Klinkenborg (Timothy; or, Notes of an Abject Reptile, 2006), who’s taught for decades, endeavors to keep things simple in his prose, and he urges other writers to do the same. (Note: He despises abuses of the word as, as he continually reminds readers.) In the early sections, the author ignores traditional paragraphing so that the text resembles a long free-verse poem. He urges readers to use short, clear sentences and to make sure each one is healthy before moving on; notes that it’s acceptable to start sentences with and and but; sees benefits in diagramming sentences; stresses that all writing is revision; periodically blasts the formulaic writing that many (most?) students learn in school; argues that knowing where you’re headed before you begin might be good for a vacation, but not for a piece of writing; and believes that writers must trust readers more, and trust themselves. Most of Klinkenborg’s advice is neither radical nor especially profound (“Turn to the poets. / Learn from them”), and the text suffers from a corrosive fallacy: that if his strategies work for him they will work for all. The final fifth of the text includes some passages from writers he admires (McPhee, Oates, Cheever) and some of his students’ awkward sentences, which he treats analytically but sometimes with a surprising sarcasm that veers near meanness. He includes examples of students’ dangling modifiers, malapropisms, errors of pronoun agreement, wordiness and other mistakes.

Analyzing his craft, a careful craftsman urges with Thoreauvian conviction that writers should simplify, simplify, simplify.

Pub Date: Aug. 7, 2012

ISBN: 978-0-307-26634-7

Page Count: 224

Publisher: Knopf

Review Posted Online: May 14, 2012

Kirkus Reviews Issue: June 15, 2012

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With this detailed, versatile cookbook, readers can finally make Momofuku Milk Bar’s inventive, decadent desserts at home, or see what they’ve been missing.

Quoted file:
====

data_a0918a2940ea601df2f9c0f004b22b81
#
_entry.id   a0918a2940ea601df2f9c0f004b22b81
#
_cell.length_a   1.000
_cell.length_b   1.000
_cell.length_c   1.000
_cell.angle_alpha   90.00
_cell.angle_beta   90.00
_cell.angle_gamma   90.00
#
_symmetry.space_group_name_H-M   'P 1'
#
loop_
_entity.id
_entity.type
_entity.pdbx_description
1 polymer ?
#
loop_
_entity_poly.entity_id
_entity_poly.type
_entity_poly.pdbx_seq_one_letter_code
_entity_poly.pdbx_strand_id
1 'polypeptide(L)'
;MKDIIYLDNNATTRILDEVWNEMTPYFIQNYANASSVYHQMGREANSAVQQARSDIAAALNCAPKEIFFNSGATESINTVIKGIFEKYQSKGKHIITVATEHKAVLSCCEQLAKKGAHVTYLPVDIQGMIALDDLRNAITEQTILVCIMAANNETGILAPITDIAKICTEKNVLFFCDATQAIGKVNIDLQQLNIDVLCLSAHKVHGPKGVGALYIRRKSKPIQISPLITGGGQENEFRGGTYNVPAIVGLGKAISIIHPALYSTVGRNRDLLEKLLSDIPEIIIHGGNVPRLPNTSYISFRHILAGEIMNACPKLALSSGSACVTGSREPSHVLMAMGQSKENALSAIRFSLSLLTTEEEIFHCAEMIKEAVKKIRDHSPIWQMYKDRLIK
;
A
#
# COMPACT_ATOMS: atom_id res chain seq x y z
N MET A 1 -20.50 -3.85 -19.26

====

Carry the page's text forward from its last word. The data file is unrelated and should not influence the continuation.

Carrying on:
In this successor to the Momofuku cookbook, Momofuku Milk Bar’s pastry chef hands over the keys to the restaurant group’s snack-food–based treats, which have had people lining up outside the door of the Manhattan bakery since it opened. The James Beard Award–nominated Tosi spares no detail, providing origin stories for her popular cookies, pies and ice-cream flavors. The recipes are meticulously outlined, with added tips on how to experiment with their format. After “understanding how we laid out this cookbook…you will be one of us,” writes the author. Still, it’s a bit more sophisticated than the typical Betty Crocker fare. In addition to a healthy stock of pretzels, cornflakes and, of course, milk powder, some recipes require readers to have feuilletine and citric acid handy, to perfect the art of quenelling. Acolytes should invest in a scale, thanks to Tosi’s preference of grams (“freedom measurements,” as the friendlier cups and spoons are called, are provided, but heavily frowned upon)—though it’s hard to be too pretentious when one of your main ingredients is Fruity Pebbles. A refreshing, youthful cookbook that will have readers happily indulging in a rising pastry-chef star’s widely appealing treats.    


Pub Date: Oct. 25, 2011

ISBN: 978-0-307-72049-8

Page Count: 256

Publisher: Clarkson Potter

Review Posted Online: Jan. 13, 2012

Kirkus Reviews Issue: Oct. 15, 2011